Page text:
The second part of the book, ‘Blood Wars’, begins with the early days of transfusion, when it was done ‘on the hoof’ – i.e. when donors were hooked up to recipients as needed – because there was no institutional structure for storing blood. It goes on through the founding, in the Twenties, of transfusion centres and of the world’s first centre for transfusion research by Alexander Bogdanov in the Soviet Union, which inspired a Chicago doctor to establish the first ‘blood bank’ in the US in 1937, and ends with the remarkable mobilisation of blood resources, largely by the US and its allies, during World War Two. Bogdanov’s story is remarkable. He got into blood only when Lenin got the better of him in the pre-Revolutionary rivalry between the two men. A committed collectivist he pooled his own blood regularly with that of his students – shades of the end of Stoker’s Dracula – and apparently felt revitalised by each exchange. On the 12th such occasion, however, he developed an incompatibility reaction and died, though not before carefully narrating his own death. His colleague Serge Yudin, meanwhile, began large-scale experiments with blood from corpses, draining healthy accident victims for the use of the living. (Shades here of the post-colonial African belief that fire-engines were driven by vampires.) All this was part of a much larger project which imagined that, at the dawn of the new Communist era, the body and medical science generally could be remade to fit them for socialism. People were injecting all manner of hormones to stop ageing and extend life; a Stalinist endocrinology went side by side with Stalinist blood-collecting.
War was the mother of invention for blood as for so much else, and the heroes of ‘Blood Wars’ are the men and women who figured out how to collect, store, process and ship blood or its derivatives to the battlefronts of Europe and the Pacific. One of them, Janet Vaughan, a British doctor (in later life Principal of Somerville College, Oxford), warned blood banks to prepare for injury on a massive scale and gave her name to the modified milk bottle in which donated blood was stored. Another, Charles Drew, Columbia’s first African American medical graduate, built the infrastructure for plasma collection in the US for shipment to the various theatres of war. At a time when black blood was acceptable only when specifically labelled pint by pint, and was excluded altogether from plasma pools because there segregation was impossible, Drew developed procedures which made it possible to get the product from the arm of a donor into a can and out again without contamination. Established procedures – doing things carefully, methodically, predictably – would become the heart of a safe system of blood use and exchange in the postwar world.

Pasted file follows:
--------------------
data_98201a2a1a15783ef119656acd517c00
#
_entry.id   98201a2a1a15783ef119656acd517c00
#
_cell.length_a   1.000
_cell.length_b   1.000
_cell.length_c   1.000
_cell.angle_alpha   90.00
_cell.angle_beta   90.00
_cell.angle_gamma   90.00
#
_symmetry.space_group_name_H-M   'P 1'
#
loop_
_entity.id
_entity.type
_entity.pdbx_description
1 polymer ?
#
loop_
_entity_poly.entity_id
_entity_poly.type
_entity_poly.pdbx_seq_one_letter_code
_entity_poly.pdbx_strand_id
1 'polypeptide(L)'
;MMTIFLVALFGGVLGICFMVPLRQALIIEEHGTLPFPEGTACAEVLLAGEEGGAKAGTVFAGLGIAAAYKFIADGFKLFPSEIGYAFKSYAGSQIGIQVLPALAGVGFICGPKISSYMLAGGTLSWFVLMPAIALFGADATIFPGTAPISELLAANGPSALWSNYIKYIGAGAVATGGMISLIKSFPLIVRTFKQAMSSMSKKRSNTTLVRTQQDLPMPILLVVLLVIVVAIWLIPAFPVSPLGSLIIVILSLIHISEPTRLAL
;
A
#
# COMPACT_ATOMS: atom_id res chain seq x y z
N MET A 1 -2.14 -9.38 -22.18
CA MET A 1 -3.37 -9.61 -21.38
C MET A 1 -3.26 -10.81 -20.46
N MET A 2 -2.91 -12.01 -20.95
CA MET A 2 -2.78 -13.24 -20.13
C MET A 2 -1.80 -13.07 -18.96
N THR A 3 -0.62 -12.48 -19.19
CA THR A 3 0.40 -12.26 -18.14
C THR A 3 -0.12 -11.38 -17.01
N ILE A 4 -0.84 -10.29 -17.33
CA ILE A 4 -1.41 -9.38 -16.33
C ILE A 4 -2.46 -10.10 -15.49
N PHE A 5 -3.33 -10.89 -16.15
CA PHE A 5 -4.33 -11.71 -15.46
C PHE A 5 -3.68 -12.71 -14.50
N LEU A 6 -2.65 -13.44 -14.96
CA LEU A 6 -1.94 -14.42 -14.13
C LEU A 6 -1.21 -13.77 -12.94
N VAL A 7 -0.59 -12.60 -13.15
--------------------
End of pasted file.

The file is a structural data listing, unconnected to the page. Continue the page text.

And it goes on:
Drew died in his prime at a North Carolina hospital after a car accident and it is a sign of the state of American race relations that the story – untrue, it turns out – of how he was refused what might have been life-saving Caucasian blood, persists today. In fact, not since the 18th century has anyone argued that blackness resides somehow in the blood; the American Red Cross acknowledged that ‘black blood’ was indistinguishable from any other sort but in deference to Southern sensibilities continued up into the Seventies to identify it in its blood banks, on grounds – it argued – of consumer choice. Louisiana and Alabama passed blood segregation laws in the late Fifties: I wonder how they were justified in a public forum.